baby at doctor The recent closing of a playground in Philadelphia because of high levels of lead in the soil and a state report detailing lead risks to children in all of Pennsylvania’s 67 counties remind us that lead poisoning is an enduring health problem. Kevin Osterhoudt, MD, Medical Director of the Poison Control Center at Children's Hospital of Philadelphia (CHOP), hopes the news serves as a wake-up call to parents about the dangers of lead poisoning in our homes, schools and neighborhoods.

'Lead is a burglar'

Lead is a silent and often invisible menace. By the time parents discover that a child has lead poisoning – through a blood test – it has often slowed brain development for months or even years, sometimes starting before birth.

“Lead is a burglar,” says Dr. Osterhoudt. “It robs our children of their full potential.”

Children in the Greater Philadelphia Metro area are especially vulnerable because:

  • Lead was regularly used in house paint until it was banned in 1978 — often in high concentrations in paint made before 1950. Since a large proportion of the homes and schools in the eastern U.S. were built before the ban, lead paint lurks in our walls, on our windowsills and in the soil where paint scrapings and chips have fallen.
  • Older homes may have problems with lead in the water, leached from lead pipes, which were in common use before World War II, or from lead solder, which was not banned for use in pipes carrying drinking water until 1986.
  • Lead in the soil is a toxic legacy of our industrial past. In places where manufacturing once emitted lead particles into the air or spilled it on the ground, elevated lead levels in the soil can endure as an invisible hazard.

“On the one hand, the banning of lead paint and later of leaded gasoline is one of the great environmental success stories of our lifetime,” says Dr. Osterhoudt. “On average, children today have much lower levels of lead in their blood and their bodies than kids did 40 years ago. But in that same period, we’ve learned that even low levels of lead can damage children’s developing brains.”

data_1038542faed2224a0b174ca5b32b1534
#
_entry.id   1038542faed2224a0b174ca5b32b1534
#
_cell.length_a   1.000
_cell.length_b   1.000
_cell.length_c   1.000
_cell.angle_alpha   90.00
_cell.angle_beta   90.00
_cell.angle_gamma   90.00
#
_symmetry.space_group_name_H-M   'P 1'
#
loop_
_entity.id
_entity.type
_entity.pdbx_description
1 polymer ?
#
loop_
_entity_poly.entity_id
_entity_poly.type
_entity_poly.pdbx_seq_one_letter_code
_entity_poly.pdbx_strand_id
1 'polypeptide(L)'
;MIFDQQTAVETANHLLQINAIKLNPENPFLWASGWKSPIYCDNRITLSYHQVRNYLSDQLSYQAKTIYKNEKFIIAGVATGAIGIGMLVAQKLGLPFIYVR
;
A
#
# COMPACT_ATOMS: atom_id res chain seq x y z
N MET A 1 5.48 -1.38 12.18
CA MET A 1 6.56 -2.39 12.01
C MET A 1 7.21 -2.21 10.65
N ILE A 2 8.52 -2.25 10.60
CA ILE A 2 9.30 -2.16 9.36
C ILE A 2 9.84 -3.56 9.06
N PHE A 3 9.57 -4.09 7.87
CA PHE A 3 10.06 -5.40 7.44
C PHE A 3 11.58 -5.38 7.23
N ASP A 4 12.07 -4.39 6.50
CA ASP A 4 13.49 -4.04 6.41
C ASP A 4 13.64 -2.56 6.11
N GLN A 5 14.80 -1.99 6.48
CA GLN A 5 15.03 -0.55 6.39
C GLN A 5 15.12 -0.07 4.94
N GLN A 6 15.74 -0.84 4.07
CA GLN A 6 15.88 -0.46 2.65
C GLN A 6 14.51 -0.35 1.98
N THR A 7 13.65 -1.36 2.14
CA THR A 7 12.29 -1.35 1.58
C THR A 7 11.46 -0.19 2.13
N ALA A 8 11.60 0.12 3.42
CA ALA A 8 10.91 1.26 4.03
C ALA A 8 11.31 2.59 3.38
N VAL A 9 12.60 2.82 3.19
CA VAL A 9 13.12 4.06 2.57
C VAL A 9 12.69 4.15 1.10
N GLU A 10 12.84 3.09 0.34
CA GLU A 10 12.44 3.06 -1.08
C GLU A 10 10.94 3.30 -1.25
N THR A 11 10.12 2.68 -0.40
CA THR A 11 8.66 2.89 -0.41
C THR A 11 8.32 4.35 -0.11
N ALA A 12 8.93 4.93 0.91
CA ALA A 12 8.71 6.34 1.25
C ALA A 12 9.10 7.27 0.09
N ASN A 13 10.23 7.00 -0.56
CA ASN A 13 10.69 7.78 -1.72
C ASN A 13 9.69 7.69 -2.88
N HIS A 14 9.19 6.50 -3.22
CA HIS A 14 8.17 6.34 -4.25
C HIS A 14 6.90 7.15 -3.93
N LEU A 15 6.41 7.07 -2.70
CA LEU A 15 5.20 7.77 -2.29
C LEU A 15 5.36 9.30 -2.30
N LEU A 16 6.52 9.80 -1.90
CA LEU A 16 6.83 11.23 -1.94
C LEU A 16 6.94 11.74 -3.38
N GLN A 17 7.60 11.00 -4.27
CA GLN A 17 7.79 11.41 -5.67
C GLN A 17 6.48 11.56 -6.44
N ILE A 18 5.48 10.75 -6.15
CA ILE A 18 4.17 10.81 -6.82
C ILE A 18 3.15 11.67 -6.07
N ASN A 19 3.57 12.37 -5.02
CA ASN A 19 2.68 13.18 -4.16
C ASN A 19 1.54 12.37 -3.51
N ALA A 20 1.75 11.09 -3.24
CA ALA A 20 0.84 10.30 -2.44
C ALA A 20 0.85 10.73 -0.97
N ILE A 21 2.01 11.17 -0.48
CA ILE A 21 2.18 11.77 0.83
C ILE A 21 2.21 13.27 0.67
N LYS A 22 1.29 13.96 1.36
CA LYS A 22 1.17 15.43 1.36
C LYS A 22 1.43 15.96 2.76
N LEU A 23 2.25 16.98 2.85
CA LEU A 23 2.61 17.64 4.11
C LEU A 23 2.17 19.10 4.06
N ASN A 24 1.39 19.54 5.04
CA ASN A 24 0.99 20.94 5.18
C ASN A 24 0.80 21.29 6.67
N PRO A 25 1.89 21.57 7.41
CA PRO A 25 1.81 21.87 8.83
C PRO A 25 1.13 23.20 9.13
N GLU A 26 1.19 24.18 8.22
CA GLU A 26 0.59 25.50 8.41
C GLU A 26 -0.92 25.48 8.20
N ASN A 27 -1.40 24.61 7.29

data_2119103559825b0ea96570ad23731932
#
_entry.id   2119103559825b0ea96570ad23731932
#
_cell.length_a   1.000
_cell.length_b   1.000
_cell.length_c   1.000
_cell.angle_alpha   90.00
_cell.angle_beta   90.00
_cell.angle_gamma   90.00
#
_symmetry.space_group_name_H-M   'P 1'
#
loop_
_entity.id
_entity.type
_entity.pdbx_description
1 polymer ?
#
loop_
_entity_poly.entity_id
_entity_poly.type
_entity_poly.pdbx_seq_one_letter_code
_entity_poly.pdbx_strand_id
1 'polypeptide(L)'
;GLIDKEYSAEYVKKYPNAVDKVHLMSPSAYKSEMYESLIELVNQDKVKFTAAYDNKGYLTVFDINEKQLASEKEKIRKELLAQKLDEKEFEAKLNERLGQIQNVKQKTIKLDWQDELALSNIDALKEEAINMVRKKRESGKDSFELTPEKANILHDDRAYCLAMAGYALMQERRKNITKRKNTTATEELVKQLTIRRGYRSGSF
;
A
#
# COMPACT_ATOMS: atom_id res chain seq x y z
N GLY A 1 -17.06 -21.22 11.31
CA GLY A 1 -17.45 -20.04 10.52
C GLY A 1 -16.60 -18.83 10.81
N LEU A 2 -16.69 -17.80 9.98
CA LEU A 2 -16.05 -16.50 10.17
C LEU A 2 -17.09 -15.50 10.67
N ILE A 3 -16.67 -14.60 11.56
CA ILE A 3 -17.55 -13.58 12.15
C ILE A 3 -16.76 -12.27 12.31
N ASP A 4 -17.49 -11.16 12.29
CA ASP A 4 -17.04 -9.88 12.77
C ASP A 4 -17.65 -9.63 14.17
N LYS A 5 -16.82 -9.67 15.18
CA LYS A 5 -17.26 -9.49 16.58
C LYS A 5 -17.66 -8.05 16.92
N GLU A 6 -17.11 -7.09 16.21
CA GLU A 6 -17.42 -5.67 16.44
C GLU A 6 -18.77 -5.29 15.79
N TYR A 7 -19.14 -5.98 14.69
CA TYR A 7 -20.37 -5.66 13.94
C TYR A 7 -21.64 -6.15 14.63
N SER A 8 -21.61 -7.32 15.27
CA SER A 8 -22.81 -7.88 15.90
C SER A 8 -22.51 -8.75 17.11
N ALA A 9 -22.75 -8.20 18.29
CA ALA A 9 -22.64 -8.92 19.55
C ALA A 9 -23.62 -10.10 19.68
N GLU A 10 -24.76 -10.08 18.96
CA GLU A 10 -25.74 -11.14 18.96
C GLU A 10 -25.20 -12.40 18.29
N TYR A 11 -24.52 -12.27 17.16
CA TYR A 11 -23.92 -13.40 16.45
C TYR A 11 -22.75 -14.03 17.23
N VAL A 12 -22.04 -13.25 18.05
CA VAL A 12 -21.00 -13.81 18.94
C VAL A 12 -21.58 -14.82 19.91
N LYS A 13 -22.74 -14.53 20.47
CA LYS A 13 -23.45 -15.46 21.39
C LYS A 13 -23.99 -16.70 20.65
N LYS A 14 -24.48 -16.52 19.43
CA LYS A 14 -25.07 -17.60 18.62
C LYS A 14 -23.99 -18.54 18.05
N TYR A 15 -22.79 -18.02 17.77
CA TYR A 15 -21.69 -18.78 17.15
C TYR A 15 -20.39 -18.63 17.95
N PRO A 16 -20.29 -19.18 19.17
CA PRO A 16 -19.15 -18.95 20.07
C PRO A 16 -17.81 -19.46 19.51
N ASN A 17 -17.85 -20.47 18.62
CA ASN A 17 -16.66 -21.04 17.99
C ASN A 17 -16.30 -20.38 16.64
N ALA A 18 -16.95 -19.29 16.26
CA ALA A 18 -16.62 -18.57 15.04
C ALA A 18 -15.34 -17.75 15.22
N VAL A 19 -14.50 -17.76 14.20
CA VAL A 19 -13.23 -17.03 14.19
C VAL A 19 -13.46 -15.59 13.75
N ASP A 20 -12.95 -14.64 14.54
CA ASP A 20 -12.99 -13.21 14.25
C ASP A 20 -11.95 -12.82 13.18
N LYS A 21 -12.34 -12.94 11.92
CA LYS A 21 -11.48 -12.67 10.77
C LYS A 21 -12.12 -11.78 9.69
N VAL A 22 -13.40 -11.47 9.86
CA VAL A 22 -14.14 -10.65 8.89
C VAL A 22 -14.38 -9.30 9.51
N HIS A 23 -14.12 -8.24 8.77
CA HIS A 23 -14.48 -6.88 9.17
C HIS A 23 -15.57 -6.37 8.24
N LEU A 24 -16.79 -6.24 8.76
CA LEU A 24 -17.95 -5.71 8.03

CHOP and other area hospitals continue to see and treat children with lead levels 15 to 25 times what is considered the upper level of normal.

What you can do

What can you do if you live in an older home or are concerned about lead in your child’s environment? Dr. Osterhoudt offers these suggestions:

Test for and avoid lead exposure

Because lead poisoning can begin before a child is born, when you are planning to have children, consider the lead hazards where you live.

  • Choose a place to live without lead risks, if at all possible. Hire a certified lead inspector to check your home. If you live in a home with lead paint, consult with an expert about how to safely remove or contain it. It’s critical that pregnant women and children avoid exposure to lead dust during renovation.
  • Have your child tested. Lead levels can be measured in a simple blood test, which can be done as part of a draw for other tests. Ask your pediatrician about testing the lead level in your child’s blood.

If your child has elevated lead levels, eliminate further exposure

If your child’s blood test shows higher-than-normal lead levels, Dr. Osterhoudt’s advice is simple and urgent:

  • Eliminate further exposure to lead. “Figure out where the lead exposure is coming from, and make changes to end it,” he says. “Your child’s life and future depend on it.”

If you can’t eliminate the exposure — by moving, for example, or through a safe renovation without being present in the home — practice vigilant hygiene to reduce exposure to safer levels:

  • Get rid of lead dust that builds up in the home. Use a wet mop on the floor and a wet towel or sponge on windowsills, radiators, stairwells and other painted surfaces.
  • Wash your child’s hands before meals, naps and bedtime. Children get lead poisoning when they put lead-dusted hands in their mouths.
  • Wash your child’s toys regularly with soapy water. Anything children put in their mouths must be free of lead dust.
  • Vacuum when your child is out of the home. Check to make sure the bag is not over-full before vacuuming. Consider buying a HEPA-filter vacuum cleaner, which spreads less dust into the air.
  • If you live in a very old home, where lead has been used in water pipes, run the water for at least three minutes every morning before using water for drinking or cooking. Use only cold water for cooking. For added protection: Consider using a water filter certified for lead removal.

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